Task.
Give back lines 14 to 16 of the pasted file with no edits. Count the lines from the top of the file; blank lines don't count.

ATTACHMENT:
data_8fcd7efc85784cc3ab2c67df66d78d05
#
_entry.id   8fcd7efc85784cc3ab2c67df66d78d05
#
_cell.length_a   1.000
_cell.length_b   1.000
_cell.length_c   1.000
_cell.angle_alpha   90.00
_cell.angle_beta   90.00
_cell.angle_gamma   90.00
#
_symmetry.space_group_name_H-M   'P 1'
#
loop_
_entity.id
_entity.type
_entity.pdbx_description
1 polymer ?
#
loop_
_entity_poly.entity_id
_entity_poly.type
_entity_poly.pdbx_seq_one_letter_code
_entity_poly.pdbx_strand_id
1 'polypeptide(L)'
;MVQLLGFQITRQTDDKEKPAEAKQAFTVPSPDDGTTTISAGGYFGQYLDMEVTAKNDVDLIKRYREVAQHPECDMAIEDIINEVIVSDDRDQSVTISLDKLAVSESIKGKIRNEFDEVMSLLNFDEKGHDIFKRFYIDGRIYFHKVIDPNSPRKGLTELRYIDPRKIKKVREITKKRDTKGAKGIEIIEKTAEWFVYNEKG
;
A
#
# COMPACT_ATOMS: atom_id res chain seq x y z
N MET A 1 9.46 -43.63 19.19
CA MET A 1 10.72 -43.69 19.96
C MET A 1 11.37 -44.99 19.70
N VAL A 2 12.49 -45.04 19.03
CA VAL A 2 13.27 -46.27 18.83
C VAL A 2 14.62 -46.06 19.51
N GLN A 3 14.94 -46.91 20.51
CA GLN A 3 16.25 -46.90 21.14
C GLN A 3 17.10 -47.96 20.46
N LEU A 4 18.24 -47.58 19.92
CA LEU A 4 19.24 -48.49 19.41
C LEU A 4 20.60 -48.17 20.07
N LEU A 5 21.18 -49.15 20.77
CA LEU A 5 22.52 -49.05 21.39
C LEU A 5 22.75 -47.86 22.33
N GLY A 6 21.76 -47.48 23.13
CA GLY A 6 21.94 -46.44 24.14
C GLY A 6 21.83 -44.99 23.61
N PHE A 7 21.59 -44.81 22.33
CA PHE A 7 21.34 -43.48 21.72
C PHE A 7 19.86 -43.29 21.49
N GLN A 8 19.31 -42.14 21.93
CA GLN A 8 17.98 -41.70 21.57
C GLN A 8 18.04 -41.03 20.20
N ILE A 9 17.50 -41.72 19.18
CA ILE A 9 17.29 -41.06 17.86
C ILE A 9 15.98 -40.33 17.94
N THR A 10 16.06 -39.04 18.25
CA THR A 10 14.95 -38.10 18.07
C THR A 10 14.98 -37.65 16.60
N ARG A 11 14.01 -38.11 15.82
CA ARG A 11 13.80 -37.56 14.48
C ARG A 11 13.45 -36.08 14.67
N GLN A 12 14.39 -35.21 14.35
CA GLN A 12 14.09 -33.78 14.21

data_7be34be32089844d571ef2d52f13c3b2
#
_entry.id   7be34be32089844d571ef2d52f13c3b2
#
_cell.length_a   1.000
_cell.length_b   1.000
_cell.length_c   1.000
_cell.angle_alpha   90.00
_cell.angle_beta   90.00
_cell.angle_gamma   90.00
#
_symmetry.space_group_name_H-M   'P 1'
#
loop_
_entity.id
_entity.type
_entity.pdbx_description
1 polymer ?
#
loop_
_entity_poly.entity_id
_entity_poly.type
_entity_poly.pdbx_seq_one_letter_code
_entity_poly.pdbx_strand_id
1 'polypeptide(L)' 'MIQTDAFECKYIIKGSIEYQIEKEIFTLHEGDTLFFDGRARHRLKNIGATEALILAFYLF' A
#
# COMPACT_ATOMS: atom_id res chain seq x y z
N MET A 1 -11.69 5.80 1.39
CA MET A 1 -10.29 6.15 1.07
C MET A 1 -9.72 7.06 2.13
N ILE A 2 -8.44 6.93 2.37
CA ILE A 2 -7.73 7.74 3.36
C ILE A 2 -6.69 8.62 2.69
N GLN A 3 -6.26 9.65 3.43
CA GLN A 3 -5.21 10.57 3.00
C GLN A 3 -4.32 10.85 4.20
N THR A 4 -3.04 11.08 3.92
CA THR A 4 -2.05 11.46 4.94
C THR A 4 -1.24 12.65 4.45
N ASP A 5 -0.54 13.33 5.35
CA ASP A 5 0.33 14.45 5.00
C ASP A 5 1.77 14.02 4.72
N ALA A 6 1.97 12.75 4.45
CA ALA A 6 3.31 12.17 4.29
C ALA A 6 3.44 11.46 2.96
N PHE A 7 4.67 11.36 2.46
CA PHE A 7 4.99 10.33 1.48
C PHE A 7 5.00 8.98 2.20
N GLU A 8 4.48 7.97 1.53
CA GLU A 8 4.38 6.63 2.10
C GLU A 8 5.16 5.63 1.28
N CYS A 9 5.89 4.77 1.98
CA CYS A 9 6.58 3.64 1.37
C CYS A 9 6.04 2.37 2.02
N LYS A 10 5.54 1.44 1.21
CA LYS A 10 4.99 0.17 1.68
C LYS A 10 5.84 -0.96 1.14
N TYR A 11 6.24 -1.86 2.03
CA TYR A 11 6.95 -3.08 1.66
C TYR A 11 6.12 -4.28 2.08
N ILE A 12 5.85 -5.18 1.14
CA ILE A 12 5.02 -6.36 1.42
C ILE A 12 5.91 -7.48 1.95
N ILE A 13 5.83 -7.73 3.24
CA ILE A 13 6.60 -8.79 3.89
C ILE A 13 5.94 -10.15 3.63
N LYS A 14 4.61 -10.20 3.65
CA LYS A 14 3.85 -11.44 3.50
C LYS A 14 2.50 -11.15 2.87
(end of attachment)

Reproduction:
loop_
_entity.id
_entity.type